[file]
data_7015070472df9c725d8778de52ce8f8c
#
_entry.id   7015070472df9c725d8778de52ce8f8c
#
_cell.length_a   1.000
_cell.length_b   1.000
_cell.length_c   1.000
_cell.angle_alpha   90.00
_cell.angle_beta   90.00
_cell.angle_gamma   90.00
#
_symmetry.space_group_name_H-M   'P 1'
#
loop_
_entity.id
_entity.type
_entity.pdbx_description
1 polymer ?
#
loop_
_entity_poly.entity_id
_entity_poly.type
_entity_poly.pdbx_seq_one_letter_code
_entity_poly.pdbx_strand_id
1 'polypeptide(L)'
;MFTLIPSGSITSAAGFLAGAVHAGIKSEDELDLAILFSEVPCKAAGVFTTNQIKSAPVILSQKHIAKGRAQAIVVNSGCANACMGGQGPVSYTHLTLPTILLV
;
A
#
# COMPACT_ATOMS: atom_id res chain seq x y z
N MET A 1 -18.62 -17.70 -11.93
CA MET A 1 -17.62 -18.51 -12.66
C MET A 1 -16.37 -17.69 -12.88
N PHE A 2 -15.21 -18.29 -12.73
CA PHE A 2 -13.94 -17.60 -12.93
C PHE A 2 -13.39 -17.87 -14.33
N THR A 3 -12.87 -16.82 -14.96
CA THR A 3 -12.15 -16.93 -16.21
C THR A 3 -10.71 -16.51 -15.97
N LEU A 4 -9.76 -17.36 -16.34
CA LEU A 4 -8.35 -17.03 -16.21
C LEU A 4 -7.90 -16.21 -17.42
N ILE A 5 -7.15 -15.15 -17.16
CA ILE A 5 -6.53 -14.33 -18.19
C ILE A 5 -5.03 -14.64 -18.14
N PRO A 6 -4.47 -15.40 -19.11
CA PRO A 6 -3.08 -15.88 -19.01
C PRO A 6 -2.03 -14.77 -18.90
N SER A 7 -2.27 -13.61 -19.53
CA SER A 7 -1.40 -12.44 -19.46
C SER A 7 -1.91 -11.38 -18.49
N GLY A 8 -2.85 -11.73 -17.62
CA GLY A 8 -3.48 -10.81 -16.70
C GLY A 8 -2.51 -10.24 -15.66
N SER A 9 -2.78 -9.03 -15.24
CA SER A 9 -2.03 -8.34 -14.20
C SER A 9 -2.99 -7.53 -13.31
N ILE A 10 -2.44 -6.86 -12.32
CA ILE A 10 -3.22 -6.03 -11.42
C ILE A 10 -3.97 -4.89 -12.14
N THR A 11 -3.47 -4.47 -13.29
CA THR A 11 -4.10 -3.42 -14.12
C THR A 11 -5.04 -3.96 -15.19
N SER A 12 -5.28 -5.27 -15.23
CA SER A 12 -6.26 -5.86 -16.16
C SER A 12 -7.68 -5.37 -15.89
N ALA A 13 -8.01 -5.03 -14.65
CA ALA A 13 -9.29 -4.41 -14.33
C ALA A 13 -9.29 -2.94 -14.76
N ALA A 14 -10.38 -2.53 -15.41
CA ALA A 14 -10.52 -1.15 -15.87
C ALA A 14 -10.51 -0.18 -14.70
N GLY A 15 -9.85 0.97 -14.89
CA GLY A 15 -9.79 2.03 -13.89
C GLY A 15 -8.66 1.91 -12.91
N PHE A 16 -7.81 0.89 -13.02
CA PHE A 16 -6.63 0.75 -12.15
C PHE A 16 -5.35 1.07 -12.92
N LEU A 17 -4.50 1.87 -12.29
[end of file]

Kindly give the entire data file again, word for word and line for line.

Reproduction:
data_7015070472df9c725d8778de52ce8f8c
#
_entry.id   7015070472df9c725d8778de52ce8f8c
#
_cell.length_a   1.000
_cell.length_b   1.000
_cell.length_c   1.000
_cell.angle_alpha   90.00
_cell.angle_beta   90.00
_cell.angle_gamma   90.00
#
_symmetry.space_group_name_H-M   'P 1'
#
loop_
_entity.id
_entity.type
_entity.pdbx_description
1 polymer ?
#
loop_
_entity_poly.entity_id
_entity_poly.type
_entity_poly.pdbx_seq_one_letter_code
_entity_poly.pdbx_strand_id
1 'polypeptide(L)'
;MFTLIPSGSITSAAGFLAGAVHAGIKSEDELDLAILFSEVPCKAAGVFTTNQIKSAPVILSQKHIAKGRAQAIVVNSGCANACMGGQGPVSYTHLTLPTILLV
;
A
#
# COMPACT_ATOMS: atom_id res chain seq x y z
N MET A 1 -18.62 -17.70 -11.93
CA MET A 1 -17.62 -18.51 -12.66
C MET A 1 -16.37 -17.69 -12.88
N PHE A 2 -15.21 -18.29 -12.73
CA PHE A 2 -13.94 -17.60 -12.93
C PHE A 2 -13.39 -17.87 -14.33
N THR A 3 -12.87 -16.82 -14.96
CA THR A 3 -12.15 -16.93 -16.21
C THR A 3 -10.71 -16.51 -15.97
N LEU A 4 -9.76 -17.36 -16.34
CA LEU A 4 -8.35 -17.03 -16.21
C LEU A 4 -7.90 -16.21 -17.42
N ILE A 5 -7.15 -15.15 -17.16
CA ILE A 5 -6.53 -14.33 -18.19
C ILE A 5 -5.03 -14.64 -18.14
N PRO A 6 -4.47 -15.40 -19.11
CA PRO A 6 -3.08 -15.88 -19.01
C PRO A 6 -2.03 -14.77 -18.90
N SER A 7 -2.27 -13.61 -19.53
CA SER A 7 -1.40 -12.44 -19.46
C SER A 7 -1.91 -11.38 -18.49
N GLY A 8 -2.85 -11.73 -17.62
CA GLY A 8 -3.48 -10.81 -16.70
C GLY A 8 -2.51 -10.24 -15.66
N SER A 9 -2.78 -9.03 -15.24
CA SER A 9 -2.03 -8.34 -14.20
C SER A 9 -2.99 -7.53 -13.31
N ILE A 10 -2.44 -6.86 -12.32
CA ILE A 10 -3.22 -6.03 -11.42
C ILE A 10 -3.97 -4.89 -12.14
N THR A 11 -3.47 -4.47 -13.29
CA THR A 11 -4.10 -3.42 -14.12
C THR A 11 -5.04 -3.96 -15.19
N SER A 12 -5.28 -5.27 -15.23
CA SER A 12 -6.26 -5.86 -16.16
C SER A 12 -7.68 -5.37 -15.89
N ALA A 13 -8.01 -5.03 -14.65
CA ALA A 13 -9.29 -4.41 -14.33
C ALA A 13 -9.29 -2.94 -14.76
N ALA A 14 -10.38 -2.53 -15.41
CA ALA A 14 -10.52 -1.15 -15.87
C ALA A 14 -10.51 -0.18 -14.70
N GLY A 15 -9.85 0.97 -14.89
CA GLY A 15 -9.79 2.03 -13.89
C GLY A 15 -8.66 1.91 -12.91
N PHE A 16 -7.81 0.89 -13.02
CA PHE A 16 -6.63 0.75 -12.15
C PHE A 16 -5.35 1.07 -12.92
N LEU A 17 -4.50 1.87 -12.29